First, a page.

|Origin||The European chestnut is a native of Southern Europe, Asia Minor and North Africa. The Japanese chestnut is originally native to Japan and South Korea. The Chinese chestnut is native to China. The American chestnut is native to eastern North America.|
|Description||Chestnuts have a glossy, mahogany-coloured thin, tough shell, and the nutmeat has a mild, subtle flavor. They are delicious roasted and eaten while still warm.|
|Growth Habitat||Moist continental climate or temperate zone.|
|Foliage||The leaves are simple, ovate or lanceolate, 10–30 cm long and 4–10 cm wide, with sharply pointed, widely spaced teeth, with shallow rounded sinuates or curves between.|
|Flowers||The flowers occur in large clusters at the ends of the fully expanded new growth. The creamy, filamentous male flowers or catkins shed pollen on the nearby female flowers. Some find the strong odor from its flowers unpleasant.|
|Fruits||The chestnut fruit is enclosed in a brown husk with green hair-like spines that remain concealed until the fruit ripens and splits open. The size and flavor of the nut varies depending on the type of tree. Usually, there are three chestnuts inside the spiky fruit.|
|Harvest||For the best quality and size, chestnuts should ripen on the tree until they fall, and then harvested promptly (the quicker the better), then cooled and aired.|
|Soil||Chestnut trees grow best in a soil with good drainage and adequate moisture. The tree prefers sloping, deep soils. The Chinese chestnut prefers a fertile, well-drained soil, but it grows well in fairly dry, rocky, or poor soils.|
|Pruning||Prune chestnut trees to not more than 30%, to maintain the health of the tree and they should be pruned in their first five to 10 years to maintain a nice shape.|
|Fertilization||American chestnut trees benefit from annual applications of NPK 30-10-10 or 20-6-6 fertilizer or one that can be tailored to the specific tree and site needs by a soil test if there is doubt about the soil condition.|
|Propagation||Seeds are generally the method of propagation, and the success rate is really high - the other method is meristem tissue culture that is also used to propagate orchids.|
|100g of raw, peeled chestnuts have 44g of carbohydrates, 11g of sugar, 1.3g of fat, 1.6g of protein, 60g of water, 40.2mg of Vit C, 0.352 of B6, 58 µg of folate, 0.144 of Thiamine, small traces of magnesium, potassium, iron, niacin, phosphorus, zinc and other minerals and vitamins.|
|Health Benefits||Chestnuts, unlike other nuts and seeds, are relatively low in calories; contain less fat but are rich in minerals, vitamins and phyto-nutrients that benefit health.
Chestnuts are mainly made of starch when compared to other seeds and nuts, which are high in calorie, protein, and fat such as sweet potato, sweet corn or potatoes. Nevertheless, they are still good sources of minerals, vitamins and some good-quality protein
They are a good source of dietary fiber; provide 8.1 g (about 21% of RDI) per 100 g. Fiber diet helps lower blood cholesterol levels by limiting excess cholesterol absorption in the intestines.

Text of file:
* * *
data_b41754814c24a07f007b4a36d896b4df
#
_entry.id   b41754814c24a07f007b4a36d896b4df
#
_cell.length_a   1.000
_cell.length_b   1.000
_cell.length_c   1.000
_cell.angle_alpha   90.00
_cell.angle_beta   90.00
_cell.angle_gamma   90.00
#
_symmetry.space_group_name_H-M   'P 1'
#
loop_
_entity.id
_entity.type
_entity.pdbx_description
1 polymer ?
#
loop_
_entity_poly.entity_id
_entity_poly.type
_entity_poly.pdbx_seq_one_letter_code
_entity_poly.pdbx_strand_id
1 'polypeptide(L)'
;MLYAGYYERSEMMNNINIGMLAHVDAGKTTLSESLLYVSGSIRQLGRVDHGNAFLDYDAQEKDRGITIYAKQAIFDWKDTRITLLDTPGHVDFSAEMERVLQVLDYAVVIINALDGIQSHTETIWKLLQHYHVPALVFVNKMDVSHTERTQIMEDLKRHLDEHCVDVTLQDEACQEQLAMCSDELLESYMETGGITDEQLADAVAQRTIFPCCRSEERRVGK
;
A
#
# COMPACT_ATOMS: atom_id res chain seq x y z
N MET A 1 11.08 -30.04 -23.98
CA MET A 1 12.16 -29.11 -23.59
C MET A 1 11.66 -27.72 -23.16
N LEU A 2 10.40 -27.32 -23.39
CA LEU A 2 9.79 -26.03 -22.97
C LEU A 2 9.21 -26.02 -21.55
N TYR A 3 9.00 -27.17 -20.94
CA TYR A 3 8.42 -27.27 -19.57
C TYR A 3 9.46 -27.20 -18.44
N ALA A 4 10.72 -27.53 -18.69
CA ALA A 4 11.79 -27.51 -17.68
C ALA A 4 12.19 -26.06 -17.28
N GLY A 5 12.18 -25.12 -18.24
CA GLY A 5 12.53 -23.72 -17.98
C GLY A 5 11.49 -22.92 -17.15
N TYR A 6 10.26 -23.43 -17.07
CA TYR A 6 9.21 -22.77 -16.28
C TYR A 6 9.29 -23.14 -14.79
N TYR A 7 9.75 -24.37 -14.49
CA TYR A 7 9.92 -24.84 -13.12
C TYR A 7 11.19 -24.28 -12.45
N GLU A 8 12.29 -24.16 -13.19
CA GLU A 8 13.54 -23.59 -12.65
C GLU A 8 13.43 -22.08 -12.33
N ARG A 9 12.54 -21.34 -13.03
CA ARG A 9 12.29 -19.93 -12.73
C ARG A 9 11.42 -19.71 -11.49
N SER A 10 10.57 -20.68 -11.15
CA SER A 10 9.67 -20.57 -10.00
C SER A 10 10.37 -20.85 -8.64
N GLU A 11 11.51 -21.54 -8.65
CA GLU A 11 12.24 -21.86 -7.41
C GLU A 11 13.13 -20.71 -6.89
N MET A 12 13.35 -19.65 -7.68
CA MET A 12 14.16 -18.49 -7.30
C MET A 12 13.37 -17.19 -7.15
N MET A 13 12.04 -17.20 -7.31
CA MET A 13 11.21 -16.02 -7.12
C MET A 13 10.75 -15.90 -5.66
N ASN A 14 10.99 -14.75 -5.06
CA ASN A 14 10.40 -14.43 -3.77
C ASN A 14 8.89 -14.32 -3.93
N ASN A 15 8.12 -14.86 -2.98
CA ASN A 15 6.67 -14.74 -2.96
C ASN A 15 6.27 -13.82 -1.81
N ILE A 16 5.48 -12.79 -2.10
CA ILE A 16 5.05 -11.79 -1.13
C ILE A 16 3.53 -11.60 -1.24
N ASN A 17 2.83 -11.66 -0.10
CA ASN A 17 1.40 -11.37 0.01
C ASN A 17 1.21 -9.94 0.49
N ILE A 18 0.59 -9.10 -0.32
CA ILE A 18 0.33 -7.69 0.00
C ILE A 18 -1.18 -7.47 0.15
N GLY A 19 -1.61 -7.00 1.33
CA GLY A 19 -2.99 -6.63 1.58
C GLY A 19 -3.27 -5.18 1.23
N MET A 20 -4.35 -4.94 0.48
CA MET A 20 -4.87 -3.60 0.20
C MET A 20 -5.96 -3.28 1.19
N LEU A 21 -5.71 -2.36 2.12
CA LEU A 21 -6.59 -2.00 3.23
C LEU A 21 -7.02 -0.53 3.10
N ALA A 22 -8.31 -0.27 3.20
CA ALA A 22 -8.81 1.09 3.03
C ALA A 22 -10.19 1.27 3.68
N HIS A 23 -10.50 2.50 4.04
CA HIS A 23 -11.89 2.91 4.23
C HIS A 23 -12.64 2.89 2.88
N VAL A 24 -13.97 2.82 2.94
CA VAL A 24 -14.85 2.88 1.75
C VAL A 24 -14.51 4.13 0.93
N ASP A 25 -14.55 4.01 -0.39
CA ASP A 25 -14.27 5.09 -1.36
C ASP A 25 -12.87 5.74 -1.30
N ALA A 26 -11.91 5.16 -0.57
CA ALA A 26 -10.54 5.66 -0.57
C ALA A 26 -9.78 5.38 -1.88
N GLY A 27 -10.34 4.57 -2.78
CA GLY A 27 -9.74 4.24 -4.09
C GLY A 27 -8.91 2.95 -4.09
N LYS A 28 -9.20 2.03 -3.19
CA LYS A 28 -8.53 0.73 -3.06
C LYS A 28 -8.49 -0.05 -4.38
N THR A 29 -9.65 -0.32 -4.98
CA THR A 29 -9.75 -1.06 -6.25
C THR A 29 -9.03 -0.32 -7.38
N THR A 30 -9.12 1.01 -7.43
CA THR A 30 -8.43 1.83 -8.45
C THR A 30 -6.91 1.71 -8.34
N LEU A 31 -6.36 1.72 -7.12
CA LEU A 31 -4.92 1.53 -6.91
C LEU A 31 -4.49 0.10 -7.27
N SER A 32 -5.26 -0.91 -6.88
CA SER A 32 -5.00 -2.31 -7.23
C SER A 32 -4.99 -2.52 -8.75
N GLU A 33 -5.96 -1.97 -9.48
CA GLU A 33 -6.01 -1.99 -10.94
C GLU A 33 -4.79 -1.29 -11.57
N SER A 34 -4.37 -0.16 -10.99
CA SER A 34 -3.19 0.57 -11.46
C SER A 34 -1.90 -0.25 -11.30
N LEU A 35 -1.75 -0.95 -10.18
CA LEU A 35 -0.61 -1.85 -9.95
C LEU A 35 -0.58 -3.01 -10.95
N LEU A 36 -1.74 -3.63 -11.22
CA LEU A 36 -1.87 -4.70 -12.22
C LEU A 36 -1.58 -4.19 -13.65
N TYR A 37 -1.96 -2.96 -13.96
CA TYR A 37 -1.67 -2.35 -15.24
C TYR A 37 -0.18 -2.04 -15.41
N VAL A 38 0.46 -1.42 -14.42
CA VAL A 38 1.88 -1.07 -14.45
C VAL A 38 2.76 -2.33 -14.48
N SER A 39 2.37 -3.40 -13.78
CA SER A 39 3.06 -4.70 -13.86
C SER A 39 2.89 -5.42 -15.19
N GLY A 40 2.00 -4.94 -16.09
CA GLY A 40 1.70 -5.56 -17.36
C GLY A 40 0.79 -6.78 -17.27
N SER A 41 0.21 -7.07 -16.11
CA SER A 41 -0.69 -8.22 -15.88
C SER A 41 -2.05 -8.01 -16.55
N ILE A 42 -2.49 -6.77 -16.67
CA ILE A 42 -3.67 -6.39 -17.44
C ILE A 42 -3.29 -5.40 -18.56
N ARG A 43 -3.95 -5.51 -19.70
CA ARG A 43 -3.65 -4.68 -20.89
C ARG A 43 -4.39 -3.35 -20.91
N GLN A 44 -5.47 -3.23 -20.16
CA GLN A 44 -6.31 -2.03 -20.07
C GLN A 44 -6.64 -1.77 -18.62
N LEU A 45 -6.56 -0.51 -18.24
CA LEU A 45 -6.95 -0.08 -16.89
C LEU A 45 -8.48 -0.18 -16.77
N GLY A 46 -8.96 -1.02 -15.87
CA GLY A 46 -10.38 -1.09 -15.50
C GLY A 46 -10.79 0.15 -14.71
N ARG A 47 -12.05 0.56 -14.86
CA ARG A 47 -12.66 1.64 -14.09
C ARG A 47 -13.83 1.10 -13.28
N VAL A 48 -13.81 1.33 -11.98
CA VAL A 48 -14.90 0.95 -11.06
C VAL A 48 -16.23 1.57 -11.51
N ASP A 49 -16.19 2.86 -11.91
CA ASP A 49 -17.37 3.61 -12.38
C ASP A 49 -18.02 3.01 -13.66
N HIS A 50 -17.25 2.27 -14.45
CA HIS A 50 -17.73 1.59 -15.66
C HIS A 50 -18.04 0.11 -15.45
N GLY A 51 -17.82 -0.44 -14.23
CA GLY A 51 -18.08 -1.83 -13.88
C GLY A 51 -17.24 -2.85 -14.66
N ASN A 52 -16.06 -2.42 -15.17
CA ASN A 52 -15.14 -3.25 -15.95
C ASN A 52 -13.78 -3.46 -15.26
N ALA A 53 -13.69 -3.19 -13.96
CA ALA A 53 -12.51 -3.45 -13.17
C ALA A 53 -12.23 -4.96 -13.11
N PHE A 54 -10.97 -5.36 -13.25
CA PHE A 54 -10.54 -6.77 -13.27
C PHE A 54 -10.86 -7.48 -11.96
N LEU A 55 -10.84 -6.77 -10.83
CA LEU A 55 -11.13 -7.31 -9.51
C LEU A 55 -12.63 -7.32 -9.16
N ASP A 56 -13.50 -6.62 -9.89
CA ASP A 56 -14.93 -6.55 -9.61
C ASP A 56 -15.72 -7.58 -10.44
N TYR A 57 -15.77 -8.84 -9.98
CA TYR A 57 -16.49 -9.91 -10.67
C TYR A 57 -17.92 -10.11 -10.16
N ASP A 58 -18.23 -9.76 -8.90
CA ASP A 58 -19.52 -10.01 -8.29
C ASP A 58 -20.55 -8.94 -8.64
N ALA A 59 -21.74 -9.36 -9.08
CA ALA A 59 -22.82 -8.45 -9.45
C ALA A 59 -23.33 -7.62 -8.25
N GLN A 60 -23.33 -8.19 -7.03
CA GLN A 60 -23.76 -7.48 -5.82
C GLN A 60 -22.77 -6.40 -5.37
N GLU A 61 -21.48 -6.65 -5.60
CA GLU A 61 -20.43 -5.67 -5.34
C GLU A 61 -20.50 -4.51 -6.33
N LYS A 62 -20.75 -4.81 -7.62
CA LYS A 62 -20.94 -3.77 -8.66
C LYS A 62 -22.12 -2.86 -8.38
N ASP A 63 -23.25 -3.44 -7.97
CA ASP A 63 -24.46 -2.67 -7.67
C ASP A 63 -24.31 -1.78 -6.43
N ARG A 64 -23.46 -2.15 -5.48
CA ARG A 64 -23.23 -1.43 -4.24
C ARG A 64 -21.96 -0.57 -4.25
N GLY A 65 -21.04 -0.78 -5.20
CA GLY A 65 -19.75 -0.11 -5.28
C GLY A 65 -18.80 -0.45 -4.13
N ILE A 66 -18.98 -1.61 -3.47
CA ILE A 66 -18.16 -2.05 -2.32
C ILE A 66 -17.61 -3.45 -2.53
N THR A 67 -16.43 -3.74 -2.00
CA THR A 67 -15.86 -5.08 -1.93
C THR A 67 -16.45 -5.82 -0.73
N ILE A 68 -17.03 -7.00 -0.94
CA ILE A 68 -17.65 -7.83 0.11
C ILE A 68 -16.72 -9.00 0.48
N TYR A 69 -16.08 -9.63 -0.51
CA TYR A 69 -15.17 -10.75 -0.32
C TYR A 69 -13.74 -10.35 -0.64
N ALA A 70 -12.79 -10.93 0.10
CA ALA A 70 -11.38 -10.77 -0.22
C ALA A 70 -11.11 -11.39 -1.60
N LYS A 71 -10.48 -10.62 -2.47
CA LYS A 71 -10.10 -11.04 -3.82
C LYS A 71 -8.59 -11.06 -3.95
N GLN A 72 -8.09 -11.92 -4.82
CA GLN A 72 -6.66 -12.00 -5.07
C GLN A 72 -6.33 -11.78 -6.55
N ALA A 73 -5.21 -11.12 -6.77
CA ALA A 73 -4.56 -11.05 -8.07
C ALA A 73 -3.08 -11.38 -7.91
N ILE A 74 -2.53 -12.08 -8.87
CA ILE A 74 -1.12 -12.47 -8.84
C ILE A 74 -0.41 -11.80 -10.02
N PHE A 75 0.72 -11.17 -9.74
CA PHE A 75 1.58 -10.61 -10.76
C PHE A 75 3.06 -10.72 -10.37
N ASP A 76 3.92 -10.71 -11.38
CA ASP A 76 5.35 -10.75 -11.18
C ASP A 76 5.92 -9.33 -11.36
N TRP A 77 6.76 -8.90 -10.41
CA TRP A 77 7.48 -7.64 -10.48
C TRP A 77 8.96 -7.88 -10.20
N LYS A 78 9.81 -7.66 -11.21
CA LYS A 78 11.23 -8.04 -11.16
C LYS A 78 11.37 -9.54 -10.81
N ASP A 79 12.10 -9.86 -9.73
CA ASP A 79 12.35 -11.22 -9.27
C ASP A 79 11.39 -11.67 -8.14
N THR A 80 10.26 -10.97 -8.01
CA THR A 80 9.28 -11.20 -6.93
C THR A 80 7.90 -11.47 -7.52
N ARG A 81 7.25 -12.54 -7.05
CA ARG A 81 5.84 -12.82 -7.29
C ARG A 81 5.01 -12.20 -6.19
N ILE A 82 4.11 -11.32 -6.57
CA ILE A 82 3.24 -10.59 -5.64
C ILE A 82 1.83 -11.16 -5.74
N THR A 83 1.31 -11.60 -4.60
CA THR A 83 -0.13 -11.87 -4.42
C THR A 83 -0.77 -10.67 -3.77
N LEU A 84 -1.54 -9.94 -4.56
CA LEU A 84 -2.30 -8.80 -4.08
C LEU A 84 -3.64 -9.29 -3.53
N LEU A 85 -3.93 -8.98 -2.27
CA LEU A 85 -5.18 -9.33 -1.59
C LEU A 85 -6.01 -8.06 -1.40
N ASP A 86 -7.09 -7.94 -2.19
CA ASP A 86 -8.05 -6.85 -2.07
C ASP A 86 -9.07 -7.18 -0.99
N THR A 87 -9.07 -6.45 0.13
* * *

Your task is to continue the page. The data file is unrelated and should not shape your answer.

Chestnuts are exceptionally rich in vitamin-C. 100 g nuts provide 43 mg of vitamin C (72 % of DRI). Being a strong anti-oxidant, it offers protection from harmful free radicals.
Again, as in green-leafy vegetables, chestnuts are rich in folates, which is quite unique feature for nuts and seeds. 100 g nuts provide 62 µg of folates (or 15.5%). Folic acid is required for the formation of red blood cells, DNA synthesis.
They are rich source of mono-unsaturated fatty like oleic acid (18:1) and palmitoleic acids (16:1). Studies suggest that monounsaturated fats (MUFs) in the diet help lower total as well as LDL (bad cholesterol) and increase HDL (good cholesterol) levels within the blood.
The nuts are an excellent source of minerals such as iron, calcium, magnesium, manganese, phosphorus and zinc, besides providing a very good amount of potassium (518 mg / 100 g). Potassium helps counter hypertensive action of sodium, lowers heart rate and blood pressure. Iron helps prevent microcytic-anemia. Magnesium and phosphorus are important components of bone metabolism.
Further, they are also rich in many important B-complex groups of vitamins. 100 g of nuts provide 11% of niacin, 29% of pyridoxine (vitamin B-6), 100% of thiamin, and 12% of riboflavin.
Chestnuts, like hazelnuts and almonds, etc., are free in gluten and are often used in the preparation of gluten-free food formulas for gluten-sensitive, wheat allergy, and celiac disease patients
Chinese chestnuts (C. mollissima) are good in vitamin A; provide 202 IU per 100 g.
|Commercial Uses||Chestnuts can be eaten raw, roasted or deep-fried. They can be dried and milled into flour to make breads, cakes, polenta or thickener for soups. Chestnuts can be candied, boiled, steamed, grilled or roasted and used in sweet or savory dishes or used as stuffing for vegetables or poultry. It can be used as animal fodder or litter. The timber is used for furniture, fencing or vinegar barrels, for attracting wildlife and as a natural tannin for leather.|
|Food Suggestion||Roasted Chestnuts
Prep: 30 mins Cook: 40 mins Serves: 16
- 450g chestnuts
- 4 tablespoons butter
- salt to taste
- 1 pinch ground cinnamon
1. Preheat oven to 190 C.
2. Cut a 1 cm cross on the flat side of each chestnut. Be sure to cut through the chestnut's shell to prevent the chestnut from exploding.
3. Place the chestnuts in a shallow roasting tin and roast for 25 to 30 minutes.
4. Allow to cool and peel off the chestnuts' shells.
5. Place chestnuts in a frying pan with butter and saute over high heat until the butter is melted and the chestnuts are well coated. Place pan in oven and roast until they are golden on top. Sprinkle with salt and cinnamon.